EU Energy Commissioner Guenther Oettinger, the broker for crunch gas talks between Ukraine and Russia, said Tuesday that an overall agreement to avert a gas supply cut-off could take days to be reached.
“Maybe in next days, not tonight,” Oettinger said in response to a question as he arrived at the European Commission headquarters for more talks with energy ministers from Ukraine and Russia.
The outcome of the EU-brokered negotiations are being closely tracked as a possible sign that the worst East-West stand-off since the Cold War is easing.
In a statement, the Commission said that Ukraine, Russia and EU would sit down together only on Wednesday, after an evening of bilateral talks.
“Since the Russian delegation will arrive very late in Brussels Tuesday night, the (trilateral) talks … on energy security will be resumed Wednesday in the morning,” the statement said.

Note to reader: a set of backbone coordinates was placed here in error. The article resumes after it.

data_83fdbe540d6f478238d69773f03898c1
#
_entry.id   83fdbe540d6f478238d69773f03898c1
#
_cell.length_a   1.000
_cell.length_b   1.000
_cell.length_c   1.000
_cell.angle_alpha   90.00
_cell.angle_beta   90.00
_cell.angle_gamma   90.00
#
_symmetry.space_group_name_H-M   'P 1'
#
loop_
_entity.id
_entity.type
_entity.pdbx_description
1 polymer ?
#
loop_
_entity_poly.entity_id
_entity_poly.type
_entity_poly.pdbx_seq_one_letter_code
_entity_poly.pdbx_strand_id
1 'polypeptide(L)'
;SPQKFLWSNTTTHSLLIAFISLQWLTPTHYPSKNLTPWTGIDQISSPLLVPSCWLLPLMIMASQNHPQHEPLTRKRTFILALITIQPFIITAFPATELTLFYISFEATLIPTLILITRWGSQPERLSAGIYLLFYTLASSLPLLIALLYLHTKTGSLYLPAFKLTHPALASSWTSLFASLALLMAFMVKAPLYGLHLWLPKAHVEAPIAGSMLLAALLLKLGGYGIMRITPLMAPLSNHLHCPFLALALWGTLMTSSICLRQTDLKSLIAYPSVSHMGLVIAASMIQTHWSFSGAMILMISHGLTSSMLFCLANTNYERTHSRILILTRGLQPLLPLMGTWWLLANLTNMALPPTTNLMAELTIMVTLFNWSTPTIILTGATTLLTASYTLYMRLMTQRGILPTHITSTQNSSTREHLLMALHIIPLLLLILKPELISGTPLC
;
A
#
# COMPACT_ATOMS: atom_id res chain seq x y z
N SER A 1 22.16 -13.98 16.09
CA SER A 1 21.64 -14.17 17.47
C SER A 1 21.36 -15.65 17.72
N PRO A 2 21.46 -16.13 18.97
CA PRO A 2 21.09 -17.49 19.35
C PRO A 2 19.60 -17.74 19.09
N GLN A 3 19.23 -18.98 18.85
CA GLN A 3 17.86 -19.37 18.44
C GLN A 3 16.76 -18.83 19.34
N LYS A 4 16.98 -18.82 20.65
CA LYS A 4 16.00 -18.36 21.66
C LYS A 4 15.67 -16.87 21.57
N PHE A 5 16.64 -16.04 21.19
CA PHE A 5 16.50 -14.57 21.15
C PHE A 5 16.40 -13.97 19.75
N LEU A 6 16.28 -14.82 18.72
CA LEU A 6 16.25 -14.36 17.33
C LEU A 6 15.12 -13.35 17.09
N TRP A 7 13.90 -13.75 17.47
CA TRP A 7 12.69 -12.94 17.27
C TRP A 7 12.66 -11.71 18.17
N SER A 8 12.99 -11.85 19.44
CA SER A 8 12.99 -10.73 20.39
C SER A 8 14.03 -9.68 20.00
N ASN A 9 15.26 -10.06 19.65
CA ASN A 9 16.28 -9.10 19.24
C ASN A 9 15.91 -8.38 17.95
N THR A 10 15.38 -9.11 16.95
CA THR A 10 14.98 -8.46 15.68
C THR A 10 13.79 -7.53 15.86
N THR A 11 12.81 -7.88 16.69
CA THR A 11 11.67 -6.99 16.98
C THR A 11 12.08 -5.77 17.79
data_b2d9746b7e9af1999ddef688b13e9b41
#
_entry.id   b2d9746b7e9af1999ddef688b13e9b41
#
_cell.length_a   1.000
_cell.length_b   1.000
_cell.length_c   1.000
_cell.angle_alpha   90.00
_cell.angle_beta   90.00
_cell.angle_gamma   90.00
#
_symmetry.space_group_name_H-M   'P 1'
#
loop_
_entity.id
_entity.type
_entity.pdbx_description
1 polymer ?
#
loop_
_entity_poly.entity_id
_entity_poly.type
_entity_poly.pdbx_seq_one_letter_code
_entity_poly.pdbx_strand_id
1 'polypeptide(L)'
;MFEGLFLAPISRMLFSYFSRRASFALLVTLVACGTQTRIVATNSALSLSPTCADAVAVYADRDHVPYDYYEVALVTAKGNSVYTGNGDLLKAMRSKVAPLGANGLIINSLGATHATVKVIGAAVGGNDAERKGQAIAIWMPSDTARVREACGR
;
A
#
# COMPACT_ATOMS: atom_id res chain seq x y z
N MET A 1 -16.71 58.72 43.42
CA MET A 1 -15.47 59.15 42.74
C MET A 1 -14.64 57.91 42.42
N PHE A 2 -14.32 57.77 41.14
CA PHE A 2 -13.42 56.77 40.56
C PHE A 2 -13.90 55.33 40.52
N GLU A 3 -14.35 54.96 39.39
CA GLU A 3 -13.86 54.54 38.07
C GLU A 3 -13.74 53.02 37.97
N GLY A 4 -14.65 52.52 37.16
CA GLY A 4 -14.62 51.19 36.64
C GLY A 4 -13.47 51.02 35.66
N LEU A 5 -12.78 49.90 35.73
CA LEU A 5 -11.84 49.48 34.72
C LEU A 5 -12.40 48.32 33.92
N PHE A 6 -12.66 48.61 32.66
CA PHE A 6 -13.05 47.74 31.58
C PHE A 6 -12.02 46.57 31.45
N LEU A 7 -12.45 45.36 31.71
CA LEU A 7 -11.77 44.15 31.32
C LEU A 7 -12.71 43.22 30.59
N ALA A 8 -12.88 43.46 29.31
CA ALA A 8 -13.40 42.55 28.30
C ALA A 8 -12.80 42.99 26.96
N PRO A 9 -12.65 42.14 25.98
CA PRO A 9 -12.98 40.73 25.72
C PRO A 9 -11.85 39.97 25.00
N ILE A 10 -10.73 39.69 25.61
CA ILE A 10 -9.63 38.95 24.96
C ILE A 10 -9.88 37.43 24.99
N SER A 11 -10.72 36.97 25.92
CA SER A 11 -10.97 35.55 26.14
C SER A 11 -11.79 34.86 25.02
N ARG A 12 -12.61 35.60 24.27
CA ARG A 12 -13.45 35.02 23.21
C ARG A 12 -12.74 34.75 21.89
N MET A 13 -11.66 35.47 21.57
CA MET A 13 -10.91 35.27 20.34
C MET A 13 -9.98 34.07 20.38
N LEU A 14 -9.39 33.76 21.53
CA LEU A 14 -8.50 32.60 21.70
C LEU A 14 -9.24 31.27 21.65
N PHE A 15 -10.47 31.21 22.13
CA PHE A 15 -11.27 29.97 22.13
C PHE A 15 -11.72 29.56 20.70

Marathon negotiations between Russian Energy Minister Aleksandr Novak and Ukrainian Energy Minister Yuriy Prodan broke up early on Tuesday when the two ministers left to confer with their governments on next moves.
News agency reports in Russia said Novak met Russian President Vladimir Putin at the Kremlin to apprise him on where the negotiations stood.
The decision to resume talks comes on the eve of a Russian deadline for Ukraine to cover a debt Moscow says stands at $4.5 billion (3.3 billion euros) or have its shipments end on Wednesday.
At talks earlier this month, all sides agreed that as long as they continued, there would be no Russian gas cut-off.
Ukraine has refused to pay the gas bill in protest at Russia’s decision to nearly double the price in the wake of the February ouster of Kremlin-friendly president Viktor Yanukovych after months of pro-EU protests.
About 15 percent of Europe’s gas from Russia transits through Ukraine — a dependence that EU nations have been trying to limit ever since Moscow turned the taps off in similar disputes in 2006 and 2009.
Analysts expect the two sides to agree to a new price of around $350 (260 euros) per thousand cubic metres of gas — about halfway between Russia’s old rate and the one set after Yanukovych’s replacement by a pro-Western government in Kiev.